Anyone who experienced it will never forget September 11, 2001. It is one of those days that we will recall where we were, what we were doing and who we were with when we heard the news that American was under attack. We must never forget.

I was off that day. It was a beautiful sunny morning, and I was formulating my plan for the day over a second cup of coffee when I thought to turn on the television.

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I remember worrying about the kids at school and my wife at work. Would they be ok? What might happen next was a mystery to all of us. Friends stopped in throughout the day to watch in silence. I didn't leave the TV for more than a few minutes at a time, and only when I absolutely had to.

Peter Jennings of ABC News (Getty Images)

My memories of two people in particular stick out in my mind all of these years later. The first is the late ABC News anchor Peter Jennings, and how he was able to remain so calm and collected through all of this--at least when the cameras were on. Peter later reported to being a mess off camera, but was determined to try and keep his audience from panicking, even though panic was justifiable given the events that were playing out all around us.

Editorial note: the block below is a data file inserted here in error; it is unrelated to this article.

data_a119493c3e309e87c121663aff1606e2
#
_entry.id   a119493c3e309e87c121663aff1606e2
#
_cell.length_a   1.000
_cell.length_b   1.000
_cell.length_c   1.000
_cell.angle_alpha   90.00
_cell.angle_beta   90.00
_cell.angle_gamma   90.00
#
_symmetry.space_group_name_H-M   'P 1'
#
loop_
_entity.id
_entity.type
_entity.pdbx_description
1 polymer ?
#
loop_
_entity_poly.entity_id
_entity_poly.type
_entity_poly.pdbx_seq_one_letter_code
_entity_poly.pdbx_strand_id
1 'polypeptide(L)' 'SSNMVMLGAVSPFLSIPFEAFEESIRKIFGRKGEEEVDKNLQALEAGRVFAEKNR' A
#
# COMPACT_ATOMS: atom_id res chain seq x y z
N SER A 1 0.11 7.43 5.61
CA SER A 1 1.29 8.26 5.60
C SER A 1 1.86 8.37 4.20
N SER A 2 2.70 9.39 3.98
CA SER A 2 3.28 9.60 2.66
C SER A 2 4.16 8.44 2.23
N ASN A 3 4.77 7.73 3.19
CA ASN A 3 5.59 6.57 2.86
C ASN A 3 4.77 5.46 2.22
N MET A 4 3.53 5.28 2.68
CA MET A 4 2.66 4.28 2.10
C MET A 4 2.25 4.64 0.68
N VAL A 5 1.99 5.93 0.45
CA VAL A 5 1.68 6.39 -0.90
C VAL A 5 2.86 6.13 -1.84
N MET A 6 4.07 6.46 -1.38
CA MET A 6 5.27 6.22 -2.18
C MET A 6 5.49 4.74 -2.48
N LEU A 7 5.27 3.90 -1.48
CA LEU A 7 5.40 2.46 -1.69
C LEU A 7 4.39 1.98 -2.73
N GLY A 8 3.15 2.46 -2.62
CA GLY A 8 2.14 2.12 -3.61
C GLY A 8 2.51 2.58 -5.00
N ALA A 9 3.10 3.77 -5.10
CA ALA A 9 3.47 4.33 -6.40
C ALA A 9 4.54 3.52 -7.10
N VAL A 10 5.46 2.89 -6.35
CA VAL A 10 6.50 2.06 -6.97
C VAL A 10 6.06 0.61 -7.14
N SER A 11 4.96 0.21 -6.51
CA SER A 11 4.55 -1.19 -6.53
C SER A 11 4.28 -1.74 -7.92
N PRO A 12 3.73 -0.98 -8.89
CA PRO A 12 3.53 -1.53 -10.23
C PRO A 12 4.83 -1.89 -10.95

The other is former President George W. Bush. Bush was informed of the of the crisis at hand by Chief of Staff Andy Card while seated in front of a classroom of young children in Florida. Video of Bush's reaction reveals the gravity of the situation, but he was able to keep it under control long enough to complete the session without upsetting the kids.

There was a period of confusion that followed Bush's departure from the school.

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The Secret Service prevented Bush from returning to Washington and, in fact, ferried him from one secure location to another before the Commander in Chief had finally had enough and demanded he be brought to the White House.

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Bush addressed a terrified nation that evening. He also sought to comfort a worried world about whether America would survive the attacks and stay open for business. For weeks, the American people were on edge, not knowing what might happen next. George and Laura Bush were a calming influence during a time of fear and uncertainty.

Decisions made in the months and years that followed are certainly fair game for debate and will be ultimately judged by historians. But in the days that immediately followed the September 11th attacks, Bush filed the role of comforter in chief, and that is essential in a time of crisis.

Barry Richard is the host of The Barry Richard Show on 1420 WBSM New Bedford. He can be heard weekdays from noon to 3 p.m. Contact him at barry@wbsm.com and follow him on Twitter @BarryJRichard58. The opinions expressed in this commentary are solely those of the author.